What a funky process.... who could blame the college kids for sleeping in?
Why is it some states have caucuses and other's primaries?
A caucus seems like an insult to your intelligence, and a disorganized waste of time.

South Carolina had electronic voting machine troubles today... a precursor of things to come?

D.K. Raed said...

Hey Fran, I was just online editing this piece. Had a bad link to Wonkette's live caucus blog (read it, it's funny) & had to correct some grammer.

I don't know why ANY state would choose to caucus. It would probably be fine for a very small area with a small population ... the kind of place where everyone would just show up & raise their hands to be counted ... like the Senate. It really does put a lot of pressure & stress on the quiet, unassuming types. The loud boisterous ones get off on bullying people. Feh!

The college kid sleeping-in theory is just my thought. I haven't heard anyone seriously propounding it. I hope I'm wrong, because I don't want to really think they could be so fired up the night before & then fail to follow through. I hope they are NOT Dodo-birds!

enigma4ever said...

depressing isn't it...the whole damn thing..do read From the Left- he has a post up- and it turns out that Obama did win the Delegate count...if that helps at all......

That thing about CLinton people telling people to leave- that is awful....

we should just have primaries and paper counts...period...

D.K. Raed said...

Enigma, the delegate count will be apportioned in April, and will probably be 13 for one & 12 for the other. Clinton spins this as a BIG win. Well, OK, Obama would've probably done the same thing if it'd gone his way. But still, this whole caucus thing ... I don't think it really tells anyone who the voters of the state want. It suppresses the will of the people & seems very UNdemocratic. Not to mention, MESSY as hell.

Fran said...

Speaking of paper counts- when electronic voting machines went haywire in SC, they actually did go to paper- any scrap they could get their hands on & McCain was trying to appeal to the courts to extend the election closing time due to the problem. What is it about writing your vote on a piece of toilet paper that makes these primary elections seem to be going down the flusher?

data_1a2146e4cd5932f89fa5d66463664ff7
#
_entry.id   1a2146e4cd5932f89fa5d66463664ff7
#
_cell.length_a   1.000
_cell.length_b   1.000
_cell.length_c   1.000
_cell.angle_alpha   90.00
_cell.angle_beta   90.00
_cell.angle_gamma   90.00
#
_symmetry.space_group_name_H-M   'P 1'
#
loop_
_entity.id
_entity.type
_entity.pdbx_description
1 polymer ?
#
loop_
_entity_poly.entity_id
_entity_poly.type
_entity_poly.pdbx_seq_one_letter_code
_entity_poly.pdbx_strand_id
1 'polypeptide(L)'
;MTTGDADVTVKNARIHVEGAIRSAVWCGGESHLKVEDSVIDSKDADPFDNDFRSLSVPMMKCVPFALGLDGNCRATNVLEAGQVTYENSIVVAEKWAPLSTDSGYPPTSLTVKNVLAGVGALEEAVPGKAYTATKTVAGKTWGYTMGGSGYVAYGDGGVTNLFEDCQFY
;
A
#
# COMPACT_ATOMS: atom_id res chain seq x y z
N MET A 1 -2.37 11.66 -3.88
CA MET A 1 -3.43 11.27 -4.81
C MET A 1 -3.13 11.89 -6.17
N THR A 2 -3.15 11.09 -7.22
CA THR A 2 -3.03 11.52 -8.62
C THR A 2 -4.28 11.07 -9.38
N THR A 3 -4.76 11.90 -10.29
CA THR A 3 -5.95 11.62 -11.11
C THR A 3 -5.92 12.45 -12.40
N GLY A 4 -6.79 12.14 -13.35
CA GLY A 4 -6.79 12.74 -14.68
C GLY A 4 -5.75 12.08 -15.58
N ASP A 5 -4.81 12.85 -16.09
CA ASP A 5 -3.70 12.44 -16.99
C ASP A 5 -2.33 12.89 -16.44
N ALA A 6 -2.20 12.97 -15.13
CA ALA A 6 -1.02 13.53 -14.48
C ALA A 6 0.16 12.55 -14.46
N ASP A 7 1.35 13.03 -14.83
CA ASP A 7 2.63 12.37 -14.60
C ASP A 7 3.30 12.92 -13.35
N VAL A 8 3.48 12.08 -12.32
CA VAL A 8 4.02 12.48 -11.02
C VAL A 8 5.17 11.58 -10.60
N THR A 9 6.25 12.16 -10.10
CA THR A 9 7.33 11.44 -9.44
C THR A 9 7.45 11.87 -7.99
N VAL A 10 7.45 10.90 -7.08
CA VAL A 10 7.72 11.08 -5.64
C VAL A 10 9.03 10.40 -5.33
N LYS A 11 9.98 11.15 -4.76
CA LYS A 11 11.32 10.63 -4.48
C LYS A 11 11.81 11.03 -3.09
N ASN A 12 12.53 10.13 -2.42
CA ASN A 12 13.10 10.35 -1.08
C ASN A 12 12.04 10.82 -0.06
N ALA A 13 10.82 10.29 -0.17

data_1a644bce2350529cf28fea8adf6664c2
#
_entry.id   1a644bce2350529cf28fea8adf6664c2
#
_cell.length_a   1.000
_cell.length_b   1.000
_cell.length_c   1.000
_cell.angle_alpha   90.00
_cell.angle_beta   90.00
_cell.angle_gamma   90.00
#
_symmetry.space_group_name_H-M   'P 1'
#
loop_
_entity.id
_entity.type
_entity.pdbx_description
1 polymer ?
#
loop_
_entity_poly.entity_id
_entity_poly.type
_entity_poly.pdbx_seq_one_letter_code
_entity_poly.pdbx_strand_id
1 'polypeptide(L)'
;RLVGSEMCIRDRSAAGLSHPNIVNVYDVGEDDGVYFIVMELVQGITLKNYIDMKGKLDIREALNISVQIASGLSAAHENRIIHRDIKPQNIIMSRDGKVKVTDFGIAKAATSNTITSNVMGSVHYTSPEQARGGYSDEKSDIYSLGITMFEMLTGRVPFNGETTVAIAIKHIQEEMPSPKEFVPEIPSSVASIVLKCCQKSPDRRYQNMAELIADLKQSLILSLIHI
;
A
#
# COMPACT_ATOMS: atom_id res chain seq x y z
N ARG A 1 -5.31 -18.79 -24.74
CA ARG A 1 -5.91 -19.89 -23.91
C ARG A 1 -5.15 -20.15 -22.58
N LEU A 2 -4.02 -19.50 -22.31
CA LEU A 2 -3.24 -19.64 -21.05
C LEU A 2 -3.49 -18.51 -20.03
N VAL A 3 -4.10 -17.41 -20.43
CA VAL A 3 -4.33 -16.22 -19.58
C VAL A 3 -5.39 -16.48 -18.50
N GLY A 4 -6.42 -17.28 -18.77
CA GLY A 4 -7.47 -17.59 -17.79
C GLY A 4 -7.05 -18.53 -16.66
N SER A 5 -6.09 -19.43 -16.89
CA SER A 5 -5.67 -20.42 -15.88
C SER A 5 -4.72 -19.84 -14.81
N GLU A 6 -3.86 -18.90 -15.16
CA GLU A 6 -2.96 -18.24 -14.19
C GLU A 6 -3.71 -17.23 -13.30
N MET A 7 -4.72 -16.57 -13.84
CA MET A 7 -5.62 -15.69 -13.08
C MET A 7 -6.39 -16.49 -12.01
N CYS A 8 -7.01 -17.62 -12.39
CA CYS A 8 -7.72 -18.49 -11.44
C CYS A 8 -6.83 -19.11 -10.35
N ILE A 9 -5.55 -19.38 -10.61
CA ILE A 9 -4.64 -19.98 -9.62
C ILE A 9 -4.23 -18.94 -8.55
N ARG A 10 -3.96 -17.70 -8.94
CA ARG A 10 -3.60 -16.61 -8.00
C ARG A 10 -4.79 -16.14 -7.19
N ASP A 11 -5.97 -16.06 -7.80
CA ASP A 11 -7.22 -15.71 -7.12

* I don't know for fact they actually used toilet paper, but they may as well have.

"We have received reports from Horry County that voters are being turned away from the polls, because electronic voting machines are not working and paper ballots are not available,” Buzz Jacobs, McCain’s South Carolina state director, said in a statement. “Some voters say they are being instructed to return at a later time. We are disturbed by these reports and hope that this issue is resolved immediately. We encourage any voters who were turned away from the polls to return again to their polling place this afternoon to exercise their constitutional right to vote."

Malfunctioning voting machines plagued Horry County, which contains the cities of Myrtle Beach and North Myrtle Beach. "Human error" put the machines offline in 80 percent of the county's precincts during Saturday's voting, according to county spokeswoman Lisa Bourcier

By 4 p.m. ET, only about four of the county's 118 precincts were without a working machine, Bourcier said. Polls closed at 7 p.m. ET.

The campaign of GOP contender Sen. John McCain had sought to obtain a court order to extend voting in the northeastern county by an additional hour but were unable to do so. McCain did very well in Horry County when he ran for president in 2000.

Bourcier said that voters in the affected precincts used paper ballots and any scrap of paper available to cast their votes. She said the county was bringing in 40 to 50 extra people to count ballots after polls close, and, she said, officials were aware that an order extending voting hours was possible.

Bourcier said the problem was caused by "human error." The last step in preparing the machines for Election Day is a "clearing" test that resets the machine data to zero. That test was not done on most of the machines, which locked them and made them unable to function, she said.

My question is why do we even still have these machines?

D.K. Raed said...

Fran, I'm with you, though I always feel like a bit of Luddite in denouncing electronic voting machines. If the precincts are divided up small enough, paper ballots shouldn't be a problem for either voting or counting. I never had a problem with punchcards either (but then I always checked mine to make sure the holes were clean). One thing's for sure, the electronic supposed problem-solver has created and exacerbated voting problems to a point now where we simply don't trust the system at all.

Let's hope the dems in SC are busy correcting the problems right now so next Saturday goes easier for them. I don't want to see toilet paper & invisible ink pens handed out, but people do ALWAYS have the option of voting a provisional ballot, which is paper & has to be hand-counted. Or absentee.